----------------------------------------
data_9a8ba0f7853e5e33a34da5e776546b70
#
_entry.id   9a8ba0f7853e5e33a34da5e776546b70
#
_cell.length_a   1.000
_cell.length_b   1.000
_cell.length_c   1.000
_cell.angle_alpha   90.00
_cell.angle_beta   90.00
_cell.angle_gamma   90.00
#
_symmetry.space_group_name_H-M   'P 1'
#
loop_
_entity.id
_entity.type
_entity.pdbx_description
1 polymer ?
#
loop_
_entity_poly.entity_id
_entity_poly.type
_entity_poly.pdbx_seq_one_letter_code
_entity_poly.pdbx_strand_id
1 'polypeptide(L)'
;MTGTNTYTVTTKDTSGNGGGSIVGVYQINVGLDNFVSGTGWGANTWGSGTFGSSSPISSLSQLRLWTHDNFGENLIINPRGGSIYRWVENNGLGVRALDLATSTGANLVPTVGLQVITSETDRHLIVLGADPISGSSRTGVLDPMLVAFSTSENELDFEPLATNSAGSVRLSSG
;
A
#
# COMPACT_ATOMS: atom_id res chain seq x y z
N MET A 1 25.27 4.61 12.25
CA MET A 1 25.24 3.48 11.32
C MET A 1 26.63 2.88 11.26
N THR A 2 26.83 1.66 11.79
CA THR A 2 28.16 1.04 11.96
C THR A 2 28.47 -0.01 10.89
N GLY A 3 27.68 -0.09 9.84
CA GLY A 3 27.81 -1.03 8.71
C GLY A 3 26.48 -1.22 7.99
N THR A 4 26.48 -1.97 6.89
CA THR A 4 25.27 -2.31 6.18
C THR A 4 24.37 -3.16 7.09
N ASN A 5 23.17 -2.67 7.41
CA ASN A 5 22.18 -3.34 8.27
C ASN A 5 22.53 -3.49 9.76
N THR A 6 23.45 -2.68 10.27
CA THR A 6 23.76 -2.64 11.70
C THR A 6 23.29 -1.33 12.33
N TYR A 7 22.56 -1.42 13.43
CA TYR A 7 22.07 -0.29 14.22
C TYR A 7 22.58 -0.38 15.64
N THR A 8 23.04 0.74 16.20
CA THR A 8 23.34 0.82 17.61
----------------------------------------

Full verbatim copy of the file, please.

data_9a8ba0f7853e5e33a34da5e776546b70
#
_entry.id   9a8ba0f7853e5e33a34da5e776546b70
#
_cell.length_a   1.000
_cell.length_b   1.000
_cell.length_c   1.000
_cell.angle_alpha   90.00
_cell.angle_beta   90.00
_cell.angle_gamma   90.00
#
_symmetry.space_group_name_H-M   'P 1'
#
loop_
_entity.id
_entity.type
_entity.pdbx_description
1 polymer ?
#
loop_
_entity_poly.entity_id
_entity_poly.type
_entity_poly.pdbx_seq_one_letter_code
_entity_poly.pdbx_strand_id
1 'polypeptide(L)'
;MTGTNTYTVTTKDTSGNGGGSIVGVYQINVGLDNFVSGTGWGANTWGSGTFGSSSPISSLSQLRLWTHDNFGENLIINPRGGSIYRWVENNGLGVRALDLATSTGANLVPTVGLQVITSETDRHLIVLGADPISGSSRTGVLDPMLVAFSTSENELDFEPLATNSAGSVRLSSG
;
A
#
# COMPACT_ATOMS: atom_id res chain seq x y z
N MET A 1 25.27 4.61 12.25
CA MET A 1 25.24 3.48 11.32
C MET A 1 26.63 2.88 11.26
N THR A 2 26.83 1.66 11.79
CA THR A 2 28.16 1.04 11.96
C THR A 2 28.47 -0.01 10.89
N GLY A 3 27.68 -0.09 9.84
CA GLY A 3 27.81 -1.03 8.71
C GLY A 3 26.48 -1.22 7.99
N THR A 4 26.48 -1.97 6.89
CA THR A 4 25.27 -2.31 6.18
C THR A 4 24.37 -3.16 7.09
N ASN A 5 23.17 -2.67 7.41
CA ASN A 5 22.18 -3.34 8.27
C ASN A 5 22.53 -3.49 9.76
N THR A 6 23.45 -2.68 10.27
CA THR A 6 23.76 -2.64 11.70
C THR A 6 23.29 -1.33 12.33
N TYR A 7 22.56 -1.42 13.43
CA TYR A 7 22.07 -0.29 14.22
C TYR A 7 22.58 -0.38 15.64
N THR A 8 23.04 0.74 16.20
CA THR A 8 23.34 0.82 17.61